The Neapolitans

During the first half of the eighteenth century Naples, like Venice, was celebrated for its opera. Neapolitan operas, serious and in a lighter vein, were generously catered for in respect of orchestral colour, vocal virtuosity and expressive variety, and these qualities are present in the instrumental music of the period. Here is a programme of music by three of the composers who flourished in the city during that time.

Few composers other than Schubert have acquired posthumous celebrity status in as short a space of time as Pergolesi, who died at the age of twenty-six. Among the genuine products of his pen (there are many spurious 'attribs') we should probably count the violin concerto in B flat as one of his most impressive instrumental works. Durante reveals an expressive individuality, sometimes marked and sometimes quirky. Leonardo Leo was active chiefly in the sphere of opera and sacred music, but also turned his hand to instrumental compositions among which are several concertos including this lively Concerto in D for four obligato violins and continuo.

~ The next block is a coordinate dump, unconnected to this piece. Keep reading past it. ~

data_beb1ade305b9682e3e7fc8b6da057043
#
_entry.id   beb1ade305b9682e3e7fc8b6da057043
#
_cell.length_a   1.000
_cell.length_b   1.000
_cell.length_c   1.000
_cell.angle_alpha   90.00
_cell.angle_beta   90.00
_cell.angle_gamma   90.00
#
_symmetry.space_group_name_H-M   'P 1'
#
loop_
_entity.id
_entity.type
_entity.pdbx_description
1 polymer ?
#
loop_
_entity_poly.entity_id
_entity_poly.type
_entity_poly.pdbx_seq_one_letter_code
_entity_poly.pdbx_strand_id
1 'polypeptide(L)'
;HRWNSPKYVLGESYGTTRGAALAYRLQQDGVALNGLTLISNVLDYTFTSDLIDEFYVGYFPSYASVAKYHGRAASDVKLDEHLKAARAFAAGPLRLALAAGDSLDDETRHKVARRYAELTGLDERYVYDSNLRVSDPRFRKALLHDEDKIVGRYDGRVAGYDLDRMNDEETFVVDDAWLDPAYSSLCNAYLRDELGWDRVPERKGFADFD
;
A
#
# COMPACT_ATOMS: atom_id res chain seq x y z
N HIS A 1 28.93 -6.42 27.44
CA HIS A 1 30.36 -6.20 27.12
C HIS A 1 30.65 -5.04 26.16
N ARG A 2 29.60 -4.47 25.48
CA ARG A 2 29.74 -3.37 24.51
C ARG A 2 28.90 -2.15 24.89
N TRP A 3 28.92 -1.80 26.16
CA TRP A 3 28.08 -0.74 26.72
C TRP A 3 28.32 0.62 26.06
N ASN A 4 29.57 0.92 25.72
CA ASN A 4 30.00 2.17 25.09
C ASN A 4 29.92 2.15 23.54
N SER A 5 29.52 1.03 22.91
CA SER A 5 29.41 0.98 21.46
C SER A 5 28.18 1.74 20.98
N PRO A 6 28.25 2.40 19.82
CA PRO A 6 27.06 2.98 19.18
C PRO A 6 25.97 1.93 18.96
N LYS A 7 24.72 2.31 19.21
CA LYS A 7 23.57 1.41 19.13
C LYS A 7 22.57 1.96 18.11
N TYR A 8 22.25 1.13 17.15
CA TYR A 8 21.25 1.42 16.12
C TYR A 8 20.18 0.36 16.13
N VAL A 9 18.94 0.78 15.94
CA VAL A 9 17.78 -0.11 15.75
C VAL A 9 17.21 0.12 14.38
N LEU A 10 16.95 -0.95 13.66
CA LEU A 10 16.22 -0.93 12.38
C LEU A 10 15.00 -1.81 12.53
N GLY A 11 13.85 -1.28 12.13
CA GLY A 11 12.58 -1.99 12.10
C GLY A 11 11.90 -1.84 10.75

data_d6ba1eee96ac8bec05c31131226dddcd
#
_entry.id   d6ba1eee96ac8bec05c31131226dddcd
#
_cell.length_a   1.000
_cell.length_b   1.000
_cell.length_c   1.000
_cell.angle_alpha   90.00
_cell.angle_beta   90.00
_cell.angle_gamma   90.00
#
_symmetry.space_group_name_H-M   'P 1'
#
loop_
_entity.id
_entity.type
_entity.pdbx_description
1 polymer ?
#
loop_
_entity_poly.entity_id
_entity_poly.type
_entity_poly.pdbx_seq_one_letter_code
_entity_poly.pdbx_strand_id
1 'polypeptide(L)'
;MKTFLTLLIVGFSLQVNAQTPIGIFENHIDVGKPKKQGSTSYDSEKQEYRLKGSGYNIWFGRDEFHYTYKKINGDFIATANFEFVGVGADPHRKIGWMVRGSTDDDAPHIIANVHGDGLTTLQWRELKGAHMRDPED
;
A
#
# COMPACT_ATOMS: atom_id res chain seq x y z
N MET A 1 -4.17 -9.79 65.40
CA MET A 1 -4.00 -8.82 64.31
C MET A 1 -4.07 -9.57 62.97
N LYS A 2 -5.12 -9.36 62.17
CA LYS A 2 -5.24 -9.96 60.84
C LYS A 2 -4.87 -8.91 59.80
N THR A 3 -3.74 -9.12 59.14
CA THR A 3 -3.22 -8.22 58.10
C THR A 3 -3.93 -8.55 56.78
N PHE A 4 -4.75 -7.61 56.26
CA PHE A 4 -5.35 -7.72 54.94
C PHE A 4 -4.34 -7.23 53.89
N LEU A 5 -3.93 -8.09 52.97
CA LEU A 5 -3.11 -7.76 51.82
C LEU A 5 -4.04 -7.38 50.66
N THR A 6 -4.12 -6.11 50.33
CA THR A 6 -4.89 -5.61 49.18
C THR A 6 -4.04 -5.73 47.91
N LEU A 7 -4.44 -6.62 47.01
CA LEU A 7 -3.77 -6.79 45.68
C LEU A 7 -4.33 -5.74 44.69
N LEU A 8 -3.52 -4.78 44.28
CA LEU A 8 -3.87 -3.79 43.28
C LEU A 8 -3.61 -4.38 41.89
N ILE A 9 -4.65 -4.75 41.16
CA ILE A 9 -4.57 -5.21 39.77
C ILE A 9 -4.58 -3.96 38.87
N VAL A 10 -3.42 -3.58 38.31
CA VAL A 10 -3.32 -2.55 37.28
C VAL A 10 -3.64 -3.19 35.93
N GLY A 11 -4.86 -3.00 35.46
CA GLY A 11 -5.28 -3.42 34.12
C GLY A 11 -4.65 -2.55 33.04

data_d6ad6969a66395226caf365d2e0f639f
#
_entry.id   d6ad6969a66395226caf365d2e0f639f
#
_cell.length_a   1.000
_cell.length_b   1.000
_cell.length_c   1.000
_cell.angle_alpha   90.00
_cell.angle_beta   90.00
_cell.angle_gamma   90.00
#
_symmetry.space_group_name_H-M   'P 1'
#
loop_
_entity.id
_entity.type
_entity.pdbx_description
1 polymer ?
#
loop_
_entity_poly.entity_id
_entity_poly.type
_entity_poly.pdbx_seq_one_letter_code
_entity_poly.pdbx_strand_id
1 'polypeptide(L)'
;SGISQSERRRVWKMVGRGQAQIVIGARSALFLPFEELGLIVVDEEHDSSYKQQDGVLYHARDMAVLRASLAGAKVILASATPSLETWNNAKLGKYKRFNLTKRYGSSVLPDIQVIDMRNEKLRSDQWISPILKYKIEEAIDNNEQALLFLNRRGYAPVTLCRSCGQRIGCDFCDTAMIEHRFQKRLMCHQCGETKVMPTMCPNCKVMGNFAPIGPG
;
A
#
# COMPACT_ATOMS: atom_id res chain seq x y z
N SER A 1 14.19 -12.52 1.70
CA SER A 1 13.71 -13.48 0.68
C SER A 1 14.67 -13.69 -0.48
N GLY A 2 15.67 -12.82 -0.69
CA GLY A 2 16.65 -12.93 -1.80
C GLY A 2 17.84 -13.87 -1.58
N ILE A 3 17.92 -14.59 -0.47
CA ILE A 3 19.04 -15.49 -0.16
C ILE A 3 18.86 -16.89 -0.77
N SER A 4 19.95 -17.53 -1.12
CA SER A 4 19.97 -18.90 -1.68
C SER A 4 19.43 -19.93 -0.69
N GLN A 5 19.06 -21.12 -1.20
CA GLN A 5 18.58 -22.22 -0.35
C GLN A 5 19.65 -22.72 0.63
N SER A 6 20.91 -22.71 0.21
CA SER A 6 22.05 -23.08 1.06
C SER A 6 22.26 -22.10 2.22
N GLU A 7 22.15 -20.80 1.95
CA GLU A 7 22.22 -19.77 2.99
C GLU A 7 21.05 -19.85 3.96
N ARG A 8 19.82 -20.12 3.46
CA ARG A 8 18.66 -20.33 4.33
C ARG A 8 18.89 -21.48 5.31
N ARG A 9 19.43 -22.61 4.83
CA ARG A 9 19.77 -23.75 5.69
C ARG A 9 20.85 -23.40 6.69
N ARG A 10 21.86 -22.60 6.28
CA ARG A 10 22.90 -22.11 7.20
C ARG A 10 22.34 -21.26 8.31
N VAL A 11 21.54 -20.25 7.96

CDA67230  57 minutes 40 seconds
‘A collection of Italian delights … [Durante's] Concerto No 8, La Pazzia, sounds like Vivaldi gone bananas … The Raglan Baroque Players aren't the starriest of groups but on the evidence of ...
‘A delightful aural dessert cart … will offer much pleasure, even on repeated hearings, and the legendary Hyperion sound is another plus’ (Fanfare, USA)